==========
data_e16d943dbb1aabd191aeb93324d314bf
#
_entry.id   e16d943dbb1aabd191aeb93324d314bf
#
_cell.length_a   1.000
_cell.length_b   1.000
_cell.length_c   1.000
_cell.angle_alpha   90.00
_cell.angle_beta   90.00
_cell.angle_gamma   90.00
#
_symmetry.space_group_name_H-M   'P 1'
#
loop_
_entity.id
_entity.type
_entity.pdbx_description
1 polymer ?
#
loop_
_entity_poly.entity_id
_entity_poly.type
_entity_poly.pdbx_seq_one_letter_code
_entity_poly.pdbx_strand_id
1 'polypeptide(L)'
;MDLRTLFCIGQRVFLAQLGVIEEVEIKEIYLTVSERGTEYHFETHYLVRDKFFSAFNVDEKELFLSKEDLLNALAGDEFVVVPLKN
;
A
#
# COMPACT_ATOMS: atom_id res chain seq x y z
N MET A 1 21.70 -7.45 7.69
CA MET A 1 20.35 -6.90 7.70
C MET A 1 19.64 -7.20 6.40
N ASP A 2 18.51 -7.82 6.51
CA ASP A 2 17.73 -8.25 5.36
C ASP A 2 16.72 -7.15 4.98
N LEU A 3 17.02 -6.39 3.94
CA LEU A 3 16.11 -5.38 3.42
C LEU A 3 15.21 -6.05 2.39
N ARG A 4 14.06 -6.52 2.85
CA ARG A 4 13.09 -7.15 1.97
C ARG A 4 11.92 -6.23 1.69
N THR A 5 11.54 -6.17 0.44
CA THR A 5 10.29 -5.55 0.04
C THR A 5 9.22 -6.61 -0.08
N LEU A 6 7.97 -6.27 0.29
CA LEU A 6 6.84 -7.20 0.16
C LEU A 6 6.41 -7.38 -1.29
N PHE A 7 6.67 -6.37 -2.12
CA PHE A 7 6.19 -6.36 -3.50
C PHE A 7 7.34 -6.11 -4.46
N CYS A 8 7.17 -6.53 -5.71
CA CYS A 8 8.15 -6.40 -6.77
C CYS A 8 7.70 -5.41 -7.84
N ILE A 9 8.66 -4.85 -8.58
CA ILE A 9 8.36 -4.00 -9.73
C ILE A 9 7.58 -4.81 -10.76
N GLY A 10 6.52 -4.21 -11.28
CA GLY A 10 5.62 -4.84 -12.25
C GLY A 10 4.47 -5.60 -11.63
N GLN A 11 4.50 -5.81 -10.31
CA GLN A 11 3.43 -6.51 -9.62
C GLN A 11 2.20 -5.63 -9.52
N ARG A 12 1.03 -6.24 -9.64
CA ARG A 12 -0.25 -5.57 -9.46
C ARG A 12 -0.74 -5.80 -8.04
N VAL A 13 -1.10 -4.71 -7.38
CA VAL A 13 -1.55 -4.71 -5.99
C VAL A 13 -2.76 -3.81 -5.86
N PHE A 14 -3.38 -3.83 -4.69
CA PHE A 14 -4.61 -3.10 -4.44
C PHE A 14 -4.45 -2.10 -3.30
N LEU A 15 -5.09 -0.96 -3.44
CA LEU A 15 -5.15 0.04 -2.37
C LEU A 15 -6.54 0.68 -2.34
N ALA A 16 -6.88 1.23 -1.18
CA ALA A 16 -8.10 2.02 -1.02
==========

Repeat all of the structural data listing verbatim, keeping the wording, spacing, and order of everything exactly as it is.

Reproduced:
data_e16d943dbb1aabd191aeb93324d314bf
#
_entry.id   e16d943dbb1aabd191aeb93324d314bf
#
_cell.length_a   1.000
_cell.length_b   1.000
_cell.length_c   1.000
_cell.angle_alpha   90.00
_cell.angle_beta   90.00
_cell.angle_gamma   90.00
#
_symmetry.space_group_name_H-M   'P 1'
#
loop_
_entity.id
_entity.type
_entity.pdbx_description
1 polymer ?
#
loop_
_entity_poly.entity_id
_entity_poly.type
_entity_poly.pdbx_seq_one_letter_code
_entity_poly.pdbx_strand_id
1 'polypeptide(L)'
;MDLRTLFCIGQRVFLAQLGVIEEVEIKEIYLTVSERGTEYHFETHYLVRDKFFSAFNVDEKELFLSKEDLLNALAGDEFVVVPLKN
;
A
#
# COMPACT_ATOMS: atom_id res chain seq x y z
N MET A 1 21.70 -7.45 7.69
CA MET A 1 20.35 -6.90 7.70
C MET A 1 19.64 -7.20 6.40
N ASP A 2 18.51 -7.82 6.51
CA ASP A 2 17.73 -8.25 5.36
C ASP A 2 16.72 -7.15 4.98
N LEU A 3 17.02 -6.39 3.94
CA LEU A 3 16.11 -5.38 3.42
C LEU A 3 15.21 -6.05 2.39
N ARG A 4 14.06 -6.52 2.85
CA ARG A 4 13.09 -7.15 1.97
C ARG A 4 11.92 -6.23 1.69
N THR A 5 11.54 -6.17 0.44
CA THR A 5 10.29 -5.55 0.04
C THR A 5 9.22 -6.61 -0.08
N LEU A 6 7.97 -6.27 0.29
CA LEU A 6 6.84 -7.20 0.16
C LEU A 6 6.41 -7.38 -1.29
N PHE A 7 6.67 -6.37 -2.12
CA PHE A 7 6.19 -6.36 -3.50
C PHE A 7 7.34 -6.11 -4.46
N CYS A 8 7.17 -6.53 -5.71
CA CYS A 8 8.15 -6.40 -6.77
C CYS A 8 7.70 -5.41 -7.84
N ILE A 9 8.66 -4.85 -8.58
CA ILE A 9 8.36 -4.00 -9.73
C ILE A 9 7.58 -4.81 -10.76
N GLY A 10 6.52 -4.21 -11.28
CA GLY A 10 5.62 -4.84 -12.25
C GLY A 10 4.47 -5.60 -11.63
N GLN A 11 4.50 -5.81 -10.31
CA GLN A 11 3.43 -6.51 -9.62
C GLN A 11 2.20 -5.63 -9.52
N ARG A 12 1.03 -6.24 -9.64
CA ARG A 12 -0.25 -5.57 -9.46
C ARG A 12 -0.74 -5.80 -8.04
N VAL A 13 -1.10 -4.71 -7.38
CA VAL A 13 -1.55 -4.71 -5.99
C VAL A 13 -2.76 -3.81 -5.86
N PHE A 14 -3.38 -3.83 -4.69
CA PHE A 14 -4.61 -3.10 -4.44
C PHE A 14 -4.45 -2.10 -3.30
N LEU A 15 -5.09 -0.96 -3.44
CA LEU A 15 -5.15 0.04 -2.37
C LEU A 15 -6.54 0.68 -2.34
N ALA A 16 -6.88 1.23 -1.18
CA ALA A 16 -8.10 2.02 -1.02